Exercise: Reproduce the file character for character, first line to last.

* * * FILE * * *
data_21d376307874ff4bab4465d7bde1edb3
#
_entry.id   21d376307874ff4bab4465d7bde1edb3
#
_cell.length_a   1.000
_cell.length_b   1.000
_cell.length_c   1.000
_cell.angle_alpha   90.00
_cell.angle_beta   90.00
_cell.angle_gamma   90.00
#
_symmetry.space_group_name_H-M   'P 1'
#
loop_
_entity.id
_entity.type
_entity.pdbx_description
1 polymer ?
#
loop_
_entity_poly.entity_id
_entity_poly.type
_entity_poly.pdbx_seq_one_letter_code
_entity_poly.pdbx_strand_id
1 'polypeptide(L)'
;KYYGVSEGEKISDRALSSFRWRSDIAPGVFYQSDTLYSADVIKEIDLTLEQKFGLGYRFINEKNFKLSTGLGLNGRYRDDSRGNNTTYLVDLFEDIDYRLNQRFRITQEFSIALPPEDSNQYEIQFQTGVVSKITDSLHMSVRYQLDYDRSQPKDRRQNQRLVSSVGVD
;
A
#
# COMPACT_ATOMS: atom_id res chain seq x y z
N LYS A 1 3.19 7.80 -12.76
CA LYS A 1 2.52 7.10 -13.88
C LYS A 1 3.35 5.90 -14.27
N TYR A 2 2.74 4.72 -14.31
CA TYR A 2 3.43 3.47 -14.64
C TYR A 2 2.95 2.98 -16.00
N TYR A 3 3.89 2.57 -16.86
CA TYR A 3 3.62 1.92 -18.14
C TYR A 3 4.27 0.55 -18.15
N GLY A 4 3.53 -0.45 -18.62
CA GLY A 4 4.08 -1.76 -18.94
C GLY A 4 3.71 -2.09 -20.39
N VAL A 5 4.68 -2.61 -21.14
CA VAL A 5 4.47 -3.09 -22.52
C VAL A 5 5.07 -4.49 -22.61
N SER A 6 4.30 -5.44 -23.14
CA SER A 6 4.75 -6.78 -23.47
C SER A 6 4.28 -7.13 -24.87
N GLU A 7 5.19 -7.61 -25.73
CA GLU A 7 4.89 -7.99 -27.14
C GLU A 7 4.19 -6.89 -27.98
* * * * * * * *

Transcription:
data_21d376307874ff4bab4465d7bde1edb3
#
_entry.id   21d376307874ff4bab4465d7bde1edb3
#
_cell.length_a   1.000
_cell.length_b   1.000
_cell.length_c   1.000
_cell.angle_alpha   90.00
_cell.angle_beta   90.00
_cell.angle_gamma   90.00
#
_symmetry.space_group_name_H-M   'P 1'
#
loop_
_entity.id
_entity.type
_entity.pdbx_description
1 polymer ?
#
loop_
_entity_poly.entity_id
_entity_poly.type
_entity_poly.pdbx_seq_one_letter_code
_entity_poly.pdbx_strand_id
1 'polypeptide(L)'
;KYYGVSEGEKISDRALSSFRWRSDIAPGVFYQSDTLYSADVIKEIDLTLEQKFGLGYRFINEKNFKLSTGLGLNGRYRDDSRGNNTTYLVDLFEDIDYRLNQRFRITQEFSIALPPEDSNQYEIQFQTGVVSKITDSLHMSVRYQLDYDRSQPKDRRQNQRLVSSVGVD
;
A
#
# COMPACT_ATOMS: atom_id res chain seq x y z
N LYS A 1 3.19 7.80 -12.76
CA LYS A 1 2.52 7.10 -13.88
C LYS A 1 3.35 5.90 -14.27
N TYR A 2 2.74 4.72 -14.31
CA TYR A 2 3.43 3.47 -14.64
C TYR A 2 2.95 2.98 -16.00
N TYR A 3 3.89 2.57 -16.86
CA TYR A 3 3.62 1.92 -18.14
C TYR A 3 4.27 0.55 -18.15
N GLY A 4 3.53 -0.45 -18.62
CA GLY A 4 4.08 -1.76 -18.94
C GLY A 4 3.71 -2.09 -20.39
N VAL A 5 4.68 -2.61 -21.14
CA VAL A 5 4.47 -3.09 -22.52
C VAL A 5 5.07 -4.49 -22.61
N SER A 6 4.30 -5.44 -23.14
CA SER A 6 4.75 -6.78 -23.47
C SER A 6 4.28 -7.13 -24.87
N GLU A 7 5.19 -7.61 -25.73
CA GLU A 7 4.89 -7.99 -27.14
C GLU A 7 4.19 -6.89 -27.98